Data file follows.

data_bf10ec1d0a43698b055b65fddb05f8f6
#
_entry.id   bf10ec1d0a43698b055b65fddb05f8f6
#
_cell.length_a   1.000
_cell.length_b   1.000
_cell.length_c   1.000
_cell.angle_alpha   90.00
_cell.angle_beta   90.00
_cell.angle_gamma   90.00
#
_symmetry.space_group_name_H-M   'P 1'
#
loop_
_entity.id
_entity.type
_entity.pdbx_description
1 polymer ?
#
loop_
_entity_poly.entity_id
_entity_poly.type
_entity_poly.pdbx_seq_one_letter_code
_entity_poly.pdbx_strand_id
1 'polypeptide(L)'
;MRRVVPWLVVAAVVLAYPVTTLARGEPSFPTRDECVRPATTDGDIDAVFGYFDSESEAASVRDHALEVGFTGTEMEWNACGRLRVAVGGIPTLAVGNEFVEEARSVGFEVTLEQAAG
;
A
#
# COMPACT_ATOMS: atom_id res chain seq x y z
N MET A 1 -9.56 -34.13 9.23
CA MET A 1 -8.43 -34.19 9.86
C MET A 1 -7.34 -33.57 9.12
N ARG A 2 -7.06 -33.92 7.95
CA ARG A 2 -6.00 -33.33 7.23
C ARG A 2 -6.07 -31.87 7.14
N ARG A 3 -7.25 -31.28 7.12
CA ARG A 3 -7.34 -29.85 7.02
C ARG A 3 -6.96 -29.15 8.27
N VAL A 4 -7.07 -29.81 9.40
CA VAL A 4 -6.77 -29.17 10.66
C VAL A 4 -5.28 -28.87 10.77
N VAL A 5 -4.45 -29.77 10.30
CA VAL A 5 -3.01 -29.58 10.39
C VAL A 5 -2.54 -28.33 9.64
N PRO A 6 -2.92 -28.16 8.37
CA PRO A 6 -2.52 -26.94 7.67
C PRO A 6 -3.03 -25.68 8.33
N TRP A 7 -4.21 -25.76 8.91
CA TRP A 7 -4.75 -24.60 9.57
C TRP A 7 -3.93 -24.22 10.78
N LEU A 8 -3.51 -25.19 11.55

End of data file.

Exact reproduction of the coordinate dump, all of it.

data_bf10ec1d0a43698b055b65fddb05f8f6
#
_entry.id   bf10ec1d0a43698b055b65fddb05f8f6
#
_cell.length_a   1.000
_cell.length_b   1.000
_cell.length_c   1.000
_cell.angle_alpha   90.00
_cell.angle_beta   90.00
_cell.angle_gamma   90.00
#
_symmetry.space_group_name_H-M   'P 1'
#
loop_
_entity.id
_entity.type
_entity.pdbx_description
1 polymer ?
#
loop_
_entity_poly.entity_id
_entity_poly.type
_entity_poly.pdbx_seq_one_letter_code
_entity_poly.pdbx_strand_id
1 'polypeptide(L)'
;MRRVVPWLVVAAVVLAYPVTTLARGEPSFPTRDECVRPATTDGDIDAVFGYFDSESEAASVRDHALEVGFTGTEMEWNACGRLRVAVGGIPTLAVGNEFVEEARSVGFEVTLEQAAG
;
A
#
# COMPACT_ATOMS: atom_id res chain seq x y z
N MET A 1 -9.56 -34.13 9.23
CA MET A 1 -8.43 -34.19 9.86
C MET A 1 -7.34 -33.57 9.12
N ARG A 2 -7.06 -33.92 7.95
CA ARG A 2 -6.00 -33.33 7.23
C ARG A 2 -6.07 -31.87 7.14
N ARG A 3 -7.25 -31.28 7.12
CA ARG A 3 -7.34 -29.85 7.02
C ARG A 3 -6.96 -29.15 8.27
N VAL A 4 -7.07 -29.81 9.40
CA VAL A 4 -6.77 -29.17 10.66
C VAL A 4 -5.28 -28.87 10.77
N VAL A 5 -4.45 -29.77 10.30
CA VAL A 5 -3.01 -29.58 10.39
C VAL A 5 -2.54 -28.33 9.64
N PRO A 6 -2.92 -28.16 8.37
CA PRO A 6 -2.52 -26.94 7.67
C PRO A 6 -3.03 -25.68 8.33
N TRP A 7 -4.21 -25.76 8.91
CA TRP A 7 -4.75 -24.60 9.57
C TRP A 7 -3.93 -24.22 10.78
N LEU A 8 -3.51 -25.19 11.55